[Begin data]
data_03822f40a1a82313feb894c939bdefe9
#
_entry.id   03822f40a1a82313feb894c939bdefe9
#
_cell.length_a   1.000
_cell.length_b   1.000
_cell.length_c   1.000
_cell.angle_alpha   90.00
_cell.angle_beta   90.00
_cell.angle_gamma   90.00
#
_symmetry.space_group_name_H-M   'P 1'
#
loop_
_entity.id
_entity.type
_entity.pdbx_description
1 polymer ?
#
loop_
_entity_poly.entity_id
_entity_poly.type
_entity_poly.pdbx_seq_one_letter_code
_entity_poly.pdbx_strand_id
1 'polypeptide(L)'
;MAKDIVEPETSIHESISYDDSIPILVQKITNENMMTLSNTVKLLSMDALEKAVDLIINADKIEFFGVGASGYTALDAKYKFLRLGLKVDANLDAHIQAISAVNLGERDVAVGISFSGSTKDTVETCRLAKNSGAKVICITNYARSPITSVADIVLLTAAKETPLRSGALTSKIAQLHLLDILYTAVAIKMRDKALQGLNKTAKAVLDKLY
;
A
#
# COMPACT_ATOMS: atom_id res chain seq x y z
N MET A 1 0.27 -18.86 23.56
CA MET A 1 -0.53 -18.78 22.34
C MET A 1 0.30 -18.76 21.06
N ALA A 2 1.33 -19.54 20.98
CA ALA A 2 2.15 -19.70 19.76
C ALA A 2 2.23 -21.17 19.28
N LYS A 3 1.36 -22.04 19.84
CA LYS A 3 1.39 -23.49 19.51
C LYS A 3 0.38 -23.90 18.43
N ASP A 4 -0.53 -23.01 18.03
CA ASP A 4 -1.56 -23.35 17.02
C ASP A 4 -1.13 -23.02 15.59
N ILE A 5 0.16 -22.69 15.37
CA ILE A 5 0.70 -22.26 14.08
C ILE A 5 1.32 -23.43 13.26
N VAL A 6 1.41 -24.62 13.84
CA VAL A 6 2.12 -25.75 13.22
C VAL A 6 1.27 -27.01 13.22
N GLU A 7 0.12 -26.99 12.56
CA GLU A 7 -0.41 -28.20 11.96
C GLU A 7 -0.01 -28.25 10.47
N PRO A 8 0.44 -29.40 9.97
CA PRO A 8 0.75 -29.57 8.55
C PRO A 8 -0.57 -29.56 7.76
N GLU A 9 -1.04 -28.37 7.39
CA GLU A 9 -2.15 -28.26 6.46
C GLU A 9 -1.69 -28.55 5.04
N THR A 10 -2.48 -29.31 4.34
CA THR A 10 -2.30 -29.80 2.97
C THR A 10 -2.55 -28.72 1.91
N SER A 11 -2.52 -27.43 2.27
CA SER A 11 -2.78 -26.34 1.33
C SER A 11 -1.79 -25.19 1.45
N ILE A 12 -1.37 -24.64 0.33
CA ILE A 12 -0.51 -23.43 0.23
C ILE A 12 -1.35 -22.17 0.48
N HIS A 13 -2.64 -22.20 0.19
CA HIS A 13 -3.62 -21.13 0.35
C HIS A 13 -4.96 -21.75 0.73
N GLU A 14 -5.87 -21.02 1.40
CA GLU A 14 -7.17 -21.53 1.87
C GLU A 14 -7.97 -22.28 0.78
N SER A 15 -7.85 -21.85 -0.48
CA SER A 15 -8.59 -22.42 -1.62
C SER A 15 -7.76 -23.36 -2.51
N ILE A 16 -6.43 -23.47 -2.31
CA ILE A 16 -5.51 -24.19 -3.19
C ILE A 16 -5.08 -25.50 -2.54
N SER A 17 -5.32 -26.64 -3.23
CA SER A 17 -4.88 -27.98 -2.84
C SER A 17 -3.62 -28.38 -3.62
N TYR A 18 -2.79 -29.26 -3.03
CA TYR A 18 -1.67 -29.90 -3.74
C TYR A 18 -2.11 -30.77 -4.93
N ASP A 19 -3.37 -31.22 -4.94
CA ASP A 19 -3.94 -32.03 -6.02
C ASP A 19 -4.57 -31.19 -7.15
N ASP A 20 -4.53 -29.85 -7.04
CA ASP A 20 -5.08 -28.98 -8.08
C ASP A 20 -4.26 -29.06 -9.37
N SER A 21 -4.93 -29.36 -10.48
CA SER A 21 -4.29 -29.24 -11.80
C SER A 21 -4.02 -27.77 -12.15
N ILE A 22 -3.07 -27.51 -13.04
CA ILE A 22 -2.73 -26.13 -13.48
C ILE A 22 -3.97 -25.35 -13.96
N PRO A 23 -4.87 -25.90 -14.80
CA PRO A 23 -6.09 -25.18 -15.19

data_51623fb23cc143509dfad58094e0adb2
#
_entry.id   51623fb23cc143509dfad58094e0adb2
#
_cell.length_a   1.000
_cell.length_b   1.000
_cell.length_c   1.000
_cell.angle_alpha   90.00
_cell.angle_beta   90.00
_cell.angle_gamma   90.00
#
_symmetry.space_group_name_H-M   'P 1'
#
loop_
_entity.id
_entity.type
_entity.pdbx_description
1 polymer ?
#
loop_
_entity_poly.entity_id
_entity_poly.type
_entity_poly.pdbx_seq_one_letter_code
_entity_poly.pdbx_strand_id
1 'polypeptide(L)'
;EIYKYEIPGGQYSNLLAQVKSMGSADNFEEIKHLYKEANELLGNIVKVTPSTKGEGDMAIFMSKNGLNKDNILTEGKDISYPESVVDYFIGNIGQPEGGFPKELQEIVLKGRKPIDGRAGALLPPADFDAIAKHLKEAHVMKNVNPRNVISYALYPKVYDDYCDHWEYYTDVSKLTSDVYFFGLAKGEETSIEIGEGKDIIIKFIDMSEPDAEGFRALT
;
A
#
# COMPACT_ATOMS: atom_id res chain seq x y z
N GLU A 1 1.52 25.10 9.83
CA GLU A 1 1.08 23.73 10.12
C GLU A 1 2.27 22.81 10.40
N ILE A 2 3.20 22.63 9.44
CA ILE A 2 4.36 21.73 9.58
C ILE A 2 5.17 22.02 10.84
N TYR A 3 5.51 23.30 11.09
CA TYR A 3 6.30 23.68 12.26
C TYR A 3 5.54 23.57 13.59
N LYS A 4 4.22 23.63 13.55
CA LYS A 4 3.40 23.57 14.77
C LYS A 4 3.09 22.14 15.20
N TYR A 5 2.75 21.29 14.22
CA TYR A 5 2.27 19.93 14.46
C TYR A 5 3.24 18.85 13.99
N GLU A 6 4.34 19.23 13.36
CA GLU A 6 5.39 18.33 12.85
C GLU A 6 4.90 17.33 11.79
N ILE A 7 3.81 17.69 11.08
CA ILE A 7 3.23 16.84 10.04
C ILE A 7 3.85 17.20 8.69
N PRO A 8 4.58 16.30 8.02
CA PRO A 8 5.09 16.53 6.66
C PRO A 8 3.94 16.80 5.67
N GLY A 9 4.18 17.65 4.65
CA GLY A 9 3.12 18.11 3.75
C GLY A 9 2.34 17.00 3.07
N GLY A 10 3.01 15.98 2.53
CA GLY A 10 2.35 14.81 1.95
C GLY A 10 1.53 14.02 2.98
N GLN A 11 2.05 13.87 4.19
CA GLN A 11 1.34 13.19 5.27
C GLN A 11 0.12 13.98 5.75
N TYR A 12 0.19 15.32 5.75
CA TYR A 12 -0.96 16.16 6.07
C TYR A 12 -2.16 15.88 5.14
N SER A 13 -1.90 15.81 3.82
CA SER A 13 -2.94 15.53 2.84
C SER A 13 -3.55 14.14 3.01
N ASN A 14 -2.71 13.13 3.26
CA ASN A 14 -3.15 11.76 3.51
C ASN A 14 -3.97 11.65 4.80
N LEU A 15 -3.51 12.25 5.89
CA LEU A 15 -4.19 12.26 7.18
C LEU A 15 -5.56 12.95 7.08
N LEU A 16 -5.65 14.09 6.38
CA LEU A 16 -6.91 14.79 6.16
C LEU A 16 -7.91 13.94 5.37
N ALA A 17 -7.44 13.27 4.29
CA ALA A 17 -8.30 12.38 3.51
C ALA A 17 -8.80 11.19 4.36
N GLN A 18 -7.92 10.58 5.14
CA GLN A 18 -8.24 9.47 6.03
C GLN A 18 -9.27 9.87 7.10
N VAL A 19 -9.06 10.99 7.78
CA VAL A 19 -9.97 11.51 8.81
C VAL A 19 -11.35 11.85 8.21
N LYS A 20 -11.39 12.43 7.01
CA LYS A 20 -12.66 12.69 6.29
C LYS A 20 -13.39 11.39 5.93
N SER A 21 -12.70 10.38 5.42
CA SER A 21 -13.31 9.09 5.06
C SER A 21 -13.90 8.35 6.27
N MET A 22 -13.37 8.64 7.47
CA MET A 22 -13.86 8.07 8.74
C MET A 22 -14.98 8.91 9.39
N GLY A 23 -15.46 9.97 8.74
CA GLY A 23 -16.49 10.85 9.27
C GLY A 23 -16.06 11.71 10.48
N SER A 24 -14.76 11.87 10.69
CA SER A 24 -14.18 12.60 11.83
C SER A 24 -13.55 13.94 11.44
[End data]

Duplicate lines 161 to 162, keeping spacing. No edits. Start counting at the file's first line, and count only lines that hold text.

C GLN A 11 0.12 13.98 5.75
N TYR A 12 0.19 15.32 5.75